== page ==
The book alternates between Cassandra and Judith. I was glad to have Judith's point of view. It's difficult to get a sense of what she wants when seen through Cassandra. Cassandra has the bigger personality. She's witty and smart. She's got a dry sense of humour and an answer for everything. Judith is the ordinary one. She's quiet and reserved. She's "nice." The only interesting thing about her is her musical talent and her most rebellious act is getting married.

Still, you can't help but like them both. They aren't perfect people. Their thoughts don't always make sense. They can be petty. They are complicated like real people. Baker highlights the small similarities that remind us that they share DNA, but they are very different. Judith is content to become a doctor's wife, at least that is what she seems to want. Cassandra is gay and content to live on campus working on her thesis, dating girls her sister doesn't approve of.

Cassandra at the Wedding was written in 1962 and is a time capsule of the era. It's a time when affluent white ladies could buy fancy dresses wrapped in tissue paper at a boutique, and buy wine at Champagne stores. Girls like Cassandra and Judith attend schools like Berkeley and Julliard, and have friends who are "painting now" after giving up guitar. It's pre-sexual revolution and the hippie movements. Their drugs are alcohol and Benzedrine.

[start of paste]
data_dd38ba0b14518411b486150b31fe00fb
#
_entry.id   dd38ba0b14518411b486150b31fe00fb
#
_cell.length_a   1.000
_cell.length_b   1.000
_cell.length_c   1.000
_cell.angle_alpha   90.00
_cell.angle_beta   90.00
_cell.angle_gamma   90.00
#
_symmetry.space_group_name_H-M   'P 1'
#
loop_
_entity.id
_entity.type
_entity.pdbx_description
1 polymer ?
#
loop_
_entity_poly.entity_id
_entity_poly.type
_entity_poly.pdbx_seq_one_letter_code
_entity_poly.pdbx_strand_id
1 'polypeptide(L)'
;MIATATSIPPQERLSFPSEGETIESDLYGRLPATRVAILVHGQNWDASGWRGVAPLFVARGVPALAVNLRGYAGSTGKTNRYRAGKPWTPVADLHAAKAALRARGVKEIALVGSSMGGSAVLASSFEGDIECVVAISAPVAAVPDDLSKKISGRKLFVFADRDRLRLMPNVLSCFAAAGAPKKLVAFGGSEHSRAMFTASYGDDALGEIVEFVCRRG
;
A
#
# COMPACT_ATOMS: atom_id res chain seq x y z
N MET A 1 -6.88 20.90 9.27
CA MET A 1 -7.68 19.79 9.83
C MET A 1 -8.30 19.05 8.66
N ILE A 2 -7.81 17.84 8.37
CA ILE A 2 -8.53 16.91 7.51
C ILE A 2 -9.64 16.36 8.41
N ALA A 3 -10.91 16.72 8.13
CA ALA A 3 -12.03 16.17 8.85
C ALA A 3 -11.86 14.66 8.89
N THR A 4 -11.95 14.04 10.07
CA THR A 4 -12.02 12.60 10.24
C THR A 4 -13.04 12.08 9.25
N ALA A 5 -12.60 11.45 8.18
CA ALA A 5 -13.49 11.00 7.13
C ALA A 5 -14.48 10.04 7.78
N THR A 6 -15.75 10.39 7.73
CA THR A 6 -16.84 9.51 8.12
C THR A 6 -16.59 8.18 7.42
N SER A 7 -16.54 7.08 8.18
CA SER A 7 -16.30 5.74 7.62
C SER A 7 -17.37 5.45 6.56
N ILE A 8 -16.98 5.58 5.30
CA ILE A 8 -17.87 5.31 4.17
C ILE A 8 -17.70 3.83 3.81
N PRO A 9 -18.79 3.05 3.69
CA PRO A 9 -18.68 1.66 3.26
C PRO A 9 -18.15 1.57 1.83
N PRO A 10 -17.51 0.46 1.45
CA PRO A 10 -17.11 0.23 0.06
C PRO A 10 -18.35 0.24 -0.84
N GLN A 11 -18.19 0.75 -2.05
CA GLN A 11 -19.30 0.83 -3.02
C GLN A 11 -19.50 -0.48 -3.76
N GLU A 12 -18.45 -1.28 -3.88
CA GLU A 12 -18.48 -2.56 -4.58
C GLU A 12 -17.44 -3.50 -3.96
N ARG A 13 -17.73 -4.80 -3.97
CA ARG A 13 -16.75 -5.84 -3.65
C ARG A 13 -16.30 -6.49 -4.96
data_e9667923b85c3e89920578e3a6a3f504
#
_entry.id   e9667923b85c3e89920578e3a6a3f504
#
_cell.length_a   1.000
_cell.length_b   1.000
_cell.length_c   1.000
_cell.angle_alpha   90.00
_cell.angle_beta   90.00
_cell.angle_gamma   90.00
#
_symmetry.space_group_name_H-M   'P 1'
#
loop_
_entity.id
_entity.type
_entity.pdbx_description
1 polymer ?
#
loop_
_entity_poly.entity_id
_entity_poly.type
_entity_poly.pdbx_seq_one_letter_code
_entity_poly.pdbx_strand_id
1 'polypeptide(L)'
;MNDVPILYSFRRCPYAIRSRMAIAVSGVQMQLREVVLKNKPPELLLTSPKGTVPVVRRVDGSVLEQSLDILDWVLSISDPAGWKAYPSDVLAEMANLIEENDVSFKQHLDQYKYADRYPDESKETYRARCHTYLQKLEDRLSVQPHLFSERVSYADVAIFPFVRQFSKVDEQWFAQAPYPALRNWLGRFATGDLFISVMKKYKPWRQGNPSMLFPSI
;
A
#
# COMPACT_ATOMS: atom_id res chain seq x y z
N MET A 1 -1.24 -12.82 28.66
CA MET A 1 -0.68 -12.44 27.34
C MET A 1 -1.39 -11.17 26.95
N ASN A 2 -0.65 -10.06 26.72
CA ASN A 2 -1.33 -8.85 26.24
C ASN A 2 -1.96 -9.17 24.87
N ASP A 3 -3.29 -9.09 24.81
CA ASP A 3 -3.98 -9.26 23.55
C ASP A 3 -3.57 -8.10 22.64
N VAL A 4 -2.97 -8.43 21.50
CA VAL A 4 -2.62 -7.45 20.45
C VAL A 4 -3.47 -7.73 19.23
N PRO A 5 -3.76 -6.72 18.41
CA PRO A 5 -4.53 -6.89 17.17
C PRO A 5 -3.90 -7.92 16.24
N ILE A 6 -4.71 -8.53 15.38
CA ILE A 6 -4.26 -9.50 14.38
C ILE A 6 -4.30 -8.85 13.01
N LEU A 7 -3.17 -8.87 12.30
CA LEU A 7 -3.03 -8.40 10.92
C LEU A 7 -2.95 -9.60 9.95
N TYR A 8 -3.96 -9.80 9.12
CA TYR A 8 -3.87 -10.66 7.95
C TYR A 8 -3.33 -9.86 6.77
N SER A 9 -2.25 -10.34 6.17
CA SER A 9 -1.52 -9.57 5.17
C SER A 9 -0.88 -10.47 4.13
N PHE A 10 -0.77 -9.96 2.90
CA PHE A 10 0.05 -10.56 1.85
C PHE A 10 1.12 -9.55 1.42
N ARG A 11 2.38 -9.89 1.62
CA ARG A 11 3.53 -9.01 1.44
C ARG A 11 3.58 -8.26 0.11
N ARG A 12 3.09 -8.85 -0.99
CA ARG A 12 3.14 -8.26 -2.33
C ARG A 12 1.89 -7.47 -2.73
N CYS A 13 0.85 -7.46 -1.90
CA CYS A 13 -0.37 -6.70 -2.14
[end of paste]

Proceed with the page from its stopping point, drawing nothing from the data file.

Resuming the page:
I know I'm writing a lot about a short novel (about 225 pages), but I love these kinds of books. I like walking around in people's heads and seeing how they view the world. Cassandra at the Wedding is a character study of two sisters. It's the kind of book that would be categorized as New Adult if written today: two young women exploring identity and becoming themselves. It's a dramedy. It can be quite dark at times, but there are these absurd moments that lighten the tension. And it's so good! Dorothy Baker is brilliant. I highly recommend it.

Cassandra at the Wedding

Mr Splitfoot Is Nearly Unexplainable

You've probably seen reviews of Mr Splitfoot by Samantha Hunt around the internet. I did too, and still managed to not quite understand what it was about. There's a good reason for that. It is so unusual.